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Blooming Friendships Project

 
 
Kindergarteners from Carrie Knause Early Chilhood Learning Center in St. Louis used a Foundation grant for their Blooming Friendships project.  The 100 students from four classes collected milk cartons at lunch and rinsed them out.  Then they decorated the milk cartons as plant containers, planted small summer annual flowers in the containers, and made cards to accompany the new potted plants.  The plants and cards were distributed to senior shut-ins through the Meals on Wheels program conducted by the Commission on Aging. 
 
The Kindergarten Team at Carrie Knause has been conducting this project or a similar one for the past 10 years.  Terri Vance, kindergarten teacher, says, "This project gave students the opportunity to show they care.  It is important for our students to know that life is not all about "getting" something.  It is just as fun and rewarding to "give" to someone else and put a smile on the faces of others.  Other teachers involved were Mrs. Vibber, Mr. Pudell, and Mrs. Brasher.
 

Veterans History Project at the Library of Congress Project

 
 
Sixteen juniors and seniors from Ithaca High School participated in a unique project funded through the Foundation.  They interviewed Gratiot veterans about their war expereinces, and the interviews were sent to the National Archives to be kept as part of their Veterans History Project.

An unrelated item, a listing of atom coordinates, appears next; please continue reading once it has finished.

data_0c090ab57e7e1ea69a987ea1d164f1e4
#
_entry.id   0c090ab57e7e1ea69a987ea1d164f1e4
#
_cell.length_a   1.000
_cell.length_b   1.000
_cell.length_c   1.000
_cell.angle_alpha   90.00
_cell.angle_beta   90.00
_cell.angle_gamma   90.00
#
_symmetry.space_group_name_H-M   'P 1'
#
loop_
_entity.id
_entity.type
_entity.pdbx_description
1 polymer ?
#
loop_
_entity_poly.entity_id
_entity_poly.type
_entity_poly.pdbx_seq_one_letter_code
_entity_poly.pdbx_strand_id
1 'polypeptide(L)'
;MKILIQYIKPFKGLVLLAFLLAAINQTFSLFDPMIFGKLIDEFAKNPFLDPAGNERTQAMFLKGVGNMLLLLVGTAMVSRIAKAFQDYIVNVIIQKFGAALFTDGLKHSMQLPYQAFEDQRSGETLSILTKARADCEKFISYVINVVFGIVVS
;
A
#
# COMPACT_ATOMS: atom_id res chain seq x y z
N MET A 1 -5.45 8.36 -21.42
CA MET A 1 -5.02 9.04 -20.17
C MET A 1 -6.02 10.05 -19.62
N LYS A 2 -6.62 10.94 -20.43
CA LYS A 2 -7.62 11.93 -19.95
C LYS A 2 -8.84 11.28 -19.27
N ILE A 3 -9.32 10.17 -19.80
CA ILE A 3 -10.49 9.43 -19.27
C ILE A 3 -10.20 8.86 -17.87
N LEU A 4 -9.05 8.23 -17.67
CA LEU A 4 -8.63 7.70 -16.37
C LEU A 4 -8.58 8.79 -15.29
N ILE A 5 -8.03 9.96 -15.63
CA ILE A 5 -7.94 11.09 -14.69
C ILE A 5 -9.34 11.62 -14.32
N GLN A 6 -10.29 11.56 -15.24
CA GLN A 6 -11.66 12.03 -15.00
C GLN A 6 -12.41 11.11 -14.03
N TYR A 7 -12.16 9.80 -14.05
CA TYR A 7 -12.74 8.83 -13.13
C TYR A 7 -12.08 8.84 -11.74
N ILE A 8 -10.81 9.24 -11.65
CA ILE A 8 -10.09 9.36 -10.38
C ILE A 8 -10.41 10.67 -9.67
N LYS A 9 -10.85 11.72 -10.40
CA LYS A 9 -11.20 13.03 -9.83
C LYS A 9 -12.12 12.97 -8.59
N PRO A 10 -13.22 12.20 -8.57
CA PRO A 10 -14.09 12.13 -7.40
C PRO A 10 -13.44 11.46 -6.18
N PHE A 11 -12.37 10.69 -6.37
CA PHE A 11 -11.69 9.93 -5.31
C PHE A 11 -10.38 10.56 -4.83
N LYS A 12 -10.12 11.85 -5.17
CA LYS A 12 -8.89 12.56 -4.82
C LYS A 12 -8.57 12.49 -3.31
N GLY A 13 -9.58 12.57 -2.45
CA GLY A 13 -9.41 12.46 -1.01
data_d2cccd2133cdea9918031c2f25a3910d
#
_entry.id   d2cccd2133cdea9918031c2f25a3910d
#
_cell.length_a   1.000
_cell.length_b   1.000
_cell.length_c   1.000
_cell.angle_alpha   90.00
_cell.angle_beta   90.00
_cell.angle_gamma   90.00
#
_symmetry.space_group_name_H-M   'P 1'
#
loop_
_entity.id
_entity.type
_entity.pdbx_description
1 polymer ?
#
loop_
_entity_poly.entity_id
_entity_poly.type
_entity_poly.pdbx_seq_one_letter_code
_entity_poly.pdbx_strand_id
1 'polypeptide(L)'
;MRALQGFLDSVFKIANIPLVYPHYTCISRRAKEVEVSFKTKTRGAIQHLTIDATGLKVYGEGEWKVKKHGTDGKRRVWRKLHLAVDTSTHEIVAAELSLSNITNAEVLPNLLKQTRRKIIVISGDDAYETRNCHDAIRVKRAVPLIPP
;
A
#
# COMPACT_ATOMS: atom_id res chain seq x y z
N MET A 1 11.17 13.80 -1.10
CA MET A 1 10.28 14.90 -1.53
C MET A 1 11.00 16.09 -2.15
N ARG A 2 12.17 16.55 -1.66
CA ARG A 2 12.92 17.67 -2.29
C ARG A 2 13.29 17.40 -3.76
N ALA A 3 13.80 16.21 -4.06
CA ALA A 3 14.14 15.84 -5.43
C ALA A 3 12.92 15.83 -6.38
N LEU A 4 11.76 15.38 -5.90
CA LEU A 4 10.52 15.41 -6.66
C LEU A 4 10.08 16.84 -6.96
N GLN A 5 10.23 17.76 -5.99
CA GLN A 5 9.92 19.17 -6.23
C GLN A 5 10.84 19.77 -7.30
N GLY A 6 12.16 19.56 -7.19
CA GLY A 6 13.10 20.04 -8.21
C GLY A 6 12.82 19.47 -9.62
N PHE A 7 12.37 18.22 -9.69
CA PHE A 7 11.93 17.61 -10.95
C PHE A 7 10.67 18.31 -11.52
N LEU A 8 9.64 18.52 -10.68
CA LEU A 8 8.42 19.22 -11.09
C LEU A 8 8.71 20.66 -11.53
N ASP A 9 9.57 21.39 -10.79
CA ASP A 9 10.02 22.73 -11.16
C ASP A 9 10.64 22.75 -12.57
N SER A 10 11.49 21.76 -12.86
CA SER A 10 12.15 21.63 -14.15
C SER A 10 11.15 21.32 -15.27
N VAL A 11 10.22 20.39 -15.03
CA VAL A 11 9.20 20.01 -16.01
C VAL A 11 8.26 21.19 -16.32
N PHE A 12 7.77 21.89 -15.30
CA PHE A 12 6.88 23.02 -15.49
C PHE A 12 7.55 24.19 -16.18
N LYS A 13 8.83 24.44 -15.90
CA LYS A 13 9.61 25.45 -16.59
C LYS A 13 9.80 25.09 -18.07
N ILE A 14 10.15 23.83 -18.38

These Advanced Placement U.S. History students used a camcorder, purchased with the grant, to interview eight individuals each of whom were involved in one of four conflicts: World War II, Korea, Vietnam, or the Persian Gulf.  Students also recorded the story of Ingeborg A. Meyer, a WWII civilian living in Austria when her father was forcibly conscripted into the German Army. 
 
The veterans' experiences were recorded so that "Future generations have a chance to hear directly from veterans and gain a better understanding of war," according to teacher Tim Lambrecht.  The project resulted in some new relationships.  One veteran was a neighbor of a sutdent, and that created a stronger relationship.  Another student's uncle was interviewed deepening that relationship.  A new set of veterans will be interviewed this year.  For more information, visit the Library of Congress website at www.loc.gov/vets.
 

Beebe Beef Blanket Project

 
 
Ten members of the Beebe Beef 4-H Club used a Foundation grant to produce 60 fleece blankets for the Oncology Center and pediatric unit at Gratiot Medical Center.  The blankets were a "no-sew" project which allowed some younger members of the club to help make them.  When they delivered the cozy blankets.  "We want to do our best to improve patients' time spent there, even if it's just by making them smile or keeping them war," said one of the youth.
 
 
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